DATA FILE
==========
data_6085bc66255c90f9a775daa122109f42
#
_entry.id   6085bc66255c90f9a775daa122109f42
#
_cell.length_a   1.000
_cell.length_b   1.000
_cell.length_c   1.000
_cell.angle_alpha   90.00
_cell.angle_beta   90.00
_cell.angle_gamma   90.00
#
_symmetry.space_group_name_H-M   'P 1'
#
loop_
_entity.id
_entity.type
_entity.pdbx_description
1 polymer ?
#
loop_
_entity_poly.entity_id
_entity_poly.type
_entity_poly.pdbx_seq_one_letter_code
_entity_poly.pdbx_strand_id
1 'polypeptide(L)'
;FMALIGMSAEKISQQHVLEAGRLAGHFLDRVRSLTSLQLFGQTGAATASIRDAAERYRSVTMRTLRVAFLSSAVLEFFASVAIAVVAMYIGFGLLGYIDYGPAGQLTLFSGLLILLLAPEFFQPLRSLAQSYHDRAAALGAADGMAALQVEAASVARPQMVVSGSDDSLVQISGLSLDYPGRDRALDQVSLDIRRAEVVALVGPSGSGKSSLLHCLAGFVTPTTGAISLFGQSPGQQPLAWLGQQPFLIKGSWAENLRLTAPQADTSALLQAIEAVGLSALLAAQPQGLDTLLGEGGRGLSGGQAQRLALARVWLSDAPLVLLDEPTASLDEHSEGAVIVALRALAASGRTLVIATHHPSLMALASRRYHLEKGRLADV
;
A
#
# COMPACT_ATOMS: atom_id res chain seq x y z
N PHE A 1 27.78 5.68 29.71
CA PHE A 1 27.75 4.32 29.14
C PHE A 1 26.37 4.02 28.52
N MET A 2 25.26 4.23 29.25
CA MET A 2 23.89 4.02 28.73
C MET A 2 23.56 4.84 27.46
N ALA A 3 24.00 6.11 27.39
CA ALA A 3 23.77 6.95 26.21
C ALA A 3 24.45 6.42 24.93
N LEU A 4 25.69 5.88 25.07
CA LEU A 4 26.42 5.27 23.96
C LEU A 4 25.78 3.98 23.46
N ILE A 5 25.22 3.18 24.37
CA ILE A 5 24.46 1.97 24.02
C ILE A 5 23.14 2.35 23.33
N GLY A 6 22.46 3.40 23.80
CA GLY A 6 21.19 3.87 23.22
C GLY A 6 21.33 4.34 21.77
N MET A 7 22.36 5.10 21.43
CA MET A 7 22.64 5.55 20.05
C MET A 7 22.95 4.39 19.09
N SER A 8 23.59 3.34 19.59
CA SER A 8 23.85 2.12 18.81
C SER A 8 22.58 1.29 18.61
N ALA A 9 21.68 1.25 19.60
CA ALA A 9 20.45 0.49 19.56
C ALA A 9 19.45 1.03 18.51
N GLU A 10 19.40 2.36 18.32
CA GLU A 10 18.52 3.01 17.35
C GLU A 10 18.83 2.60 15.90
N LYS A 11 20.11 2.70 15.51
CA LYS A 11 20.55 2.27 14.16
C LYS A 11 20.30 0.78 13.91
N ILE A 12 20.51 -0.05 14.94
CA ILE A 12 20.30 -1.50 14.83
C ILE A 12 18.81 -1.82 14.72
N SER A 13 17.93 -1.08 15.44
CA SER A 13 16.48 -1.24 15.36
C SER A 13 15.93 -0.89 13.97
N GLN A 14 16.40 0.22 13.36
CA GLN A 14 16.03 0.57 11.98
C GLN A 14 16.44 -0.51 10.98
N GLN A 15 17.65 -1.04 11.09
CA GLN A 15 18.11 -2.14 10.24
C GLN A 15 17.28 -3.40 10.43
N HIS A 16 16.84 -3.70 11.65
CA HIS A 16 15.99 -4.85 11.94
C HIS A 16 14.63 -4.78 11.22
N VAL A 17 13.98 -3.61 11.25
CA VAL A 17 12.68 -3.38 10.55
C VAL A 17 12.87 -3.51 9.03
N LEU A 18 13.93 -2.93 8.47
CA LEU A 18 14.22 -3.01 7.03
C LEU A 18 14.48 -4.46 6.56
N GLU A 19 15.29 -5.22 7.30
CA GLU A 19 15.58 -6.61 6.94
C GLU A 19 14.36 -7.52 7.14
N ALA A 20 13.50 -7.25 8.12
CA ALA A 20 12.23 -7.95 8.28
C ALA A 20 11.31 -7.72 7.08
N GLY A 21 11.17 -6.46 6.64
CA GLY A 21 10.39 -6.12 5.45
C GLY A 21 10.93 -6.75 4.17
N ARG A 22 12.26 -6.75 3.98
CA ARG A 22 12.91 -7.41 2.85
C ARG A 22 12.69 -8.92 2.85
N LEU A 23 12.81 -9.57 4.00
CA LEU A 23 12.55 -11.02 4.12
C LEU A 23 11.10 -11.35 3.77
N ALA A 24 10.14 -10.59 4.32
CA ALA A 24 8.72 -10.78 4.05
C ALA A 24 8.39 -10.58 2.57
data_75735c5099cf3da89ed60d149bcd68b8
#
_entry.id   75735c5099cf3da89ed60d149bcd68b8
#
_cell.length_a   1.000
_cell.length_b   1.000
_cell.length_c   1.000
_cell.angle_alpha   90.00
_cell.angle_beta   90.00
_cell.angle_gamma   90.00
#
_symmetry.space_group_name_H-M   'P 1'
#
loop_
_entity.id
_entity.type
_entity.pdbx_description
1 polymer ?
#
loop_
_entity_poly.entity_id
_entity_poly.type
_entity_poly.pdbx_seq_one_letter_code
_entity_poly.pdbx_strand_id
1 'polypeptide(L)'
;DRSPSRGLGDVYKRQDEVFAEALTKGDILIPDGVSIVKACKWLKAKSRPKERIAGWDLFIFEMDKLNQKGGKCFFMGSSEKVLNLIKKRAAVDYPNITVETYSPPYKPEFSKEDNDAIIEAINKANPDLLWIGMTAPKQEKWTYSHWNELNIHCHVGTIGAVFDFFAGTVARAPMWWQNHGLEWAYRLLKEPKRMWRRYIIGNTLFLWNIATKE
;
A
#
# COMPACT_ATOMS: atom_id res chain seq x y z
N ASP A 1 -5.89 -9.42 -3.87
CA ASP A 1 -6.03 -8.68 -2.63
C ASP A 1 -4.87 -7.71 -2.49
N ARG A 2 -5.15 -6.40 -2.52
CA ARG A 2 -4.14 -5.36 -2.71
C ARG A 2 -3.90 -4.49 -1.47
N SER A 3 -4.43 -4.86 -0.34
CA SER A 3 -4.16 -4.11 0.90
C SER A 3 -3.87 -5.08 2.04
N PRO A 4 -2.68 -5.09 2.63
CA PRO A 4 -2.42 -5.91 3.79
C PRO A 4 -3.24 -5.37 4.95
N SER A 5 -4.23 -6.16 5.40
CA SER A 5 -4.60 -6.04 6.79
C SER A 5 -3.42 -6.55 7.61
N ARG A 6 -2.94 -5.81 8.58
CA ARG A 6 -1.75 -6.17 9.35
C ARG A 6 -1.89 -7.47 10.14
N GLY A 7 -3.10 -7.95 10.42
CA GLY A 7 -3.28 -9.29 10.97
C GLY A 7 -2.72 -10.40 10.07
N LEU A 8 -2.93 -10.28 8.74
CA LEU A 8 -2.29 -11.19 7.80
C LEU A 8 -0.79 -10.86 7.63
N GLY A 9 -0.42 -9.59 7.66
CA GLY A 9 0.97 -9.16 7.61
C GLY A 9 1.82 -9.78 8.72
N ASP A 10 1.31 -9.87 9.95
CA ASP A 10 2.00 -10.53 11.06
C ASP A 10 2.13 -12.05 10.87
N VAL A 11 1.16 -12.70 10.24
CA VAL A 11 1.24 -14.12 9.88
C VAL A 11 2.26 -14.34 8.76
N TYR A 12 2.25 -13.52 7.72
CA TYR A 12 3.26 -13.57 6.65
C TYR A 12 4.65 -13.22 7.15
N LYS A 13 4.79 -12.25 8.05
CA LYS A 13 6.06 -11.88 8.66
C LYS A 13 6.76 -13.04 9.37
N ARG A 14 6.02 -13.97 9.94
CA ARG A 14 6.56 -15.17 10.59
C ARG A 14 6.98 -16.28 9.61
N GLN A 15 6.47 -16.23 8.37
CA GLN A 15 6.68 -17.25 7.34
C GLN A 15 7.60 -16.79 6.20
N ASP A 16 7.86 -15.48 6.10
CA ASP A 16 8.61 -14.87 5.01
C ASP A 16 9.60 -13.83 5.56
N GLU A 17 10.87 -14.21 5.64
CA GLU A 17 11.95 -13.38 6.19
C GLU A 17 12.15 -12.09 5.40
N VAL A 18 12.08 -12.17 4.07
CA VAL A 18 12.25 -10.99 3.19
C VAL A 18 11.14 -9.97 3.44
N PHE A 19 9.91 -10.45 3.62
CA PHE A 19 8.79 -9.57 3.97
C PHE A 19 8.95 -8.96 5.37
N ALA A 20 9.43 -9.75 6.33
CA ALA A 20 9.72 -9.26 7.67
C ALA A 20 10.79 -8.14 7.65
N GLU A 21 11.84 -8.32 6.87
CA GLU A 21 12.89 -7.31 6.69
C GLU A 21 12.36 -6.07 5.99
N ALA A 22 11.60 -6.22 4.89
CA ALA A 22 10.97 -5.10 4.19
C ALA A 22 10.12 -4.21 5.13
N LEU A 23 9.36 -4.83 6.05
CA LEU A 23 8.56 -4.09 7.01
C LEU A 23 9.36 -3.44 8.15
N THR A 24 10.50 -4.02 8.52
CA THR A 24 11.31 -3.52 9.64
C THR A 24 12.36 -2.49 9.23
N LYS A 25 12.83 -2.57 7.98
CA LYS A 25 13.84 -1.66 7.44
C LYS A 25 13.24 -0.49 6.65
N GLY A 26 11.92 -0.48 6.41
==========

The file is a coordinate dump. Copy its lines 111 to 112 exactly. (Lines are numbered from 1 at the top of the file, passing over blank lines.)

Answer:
_cell.angle_beta   90.00
_cell.angle_gamma   90.00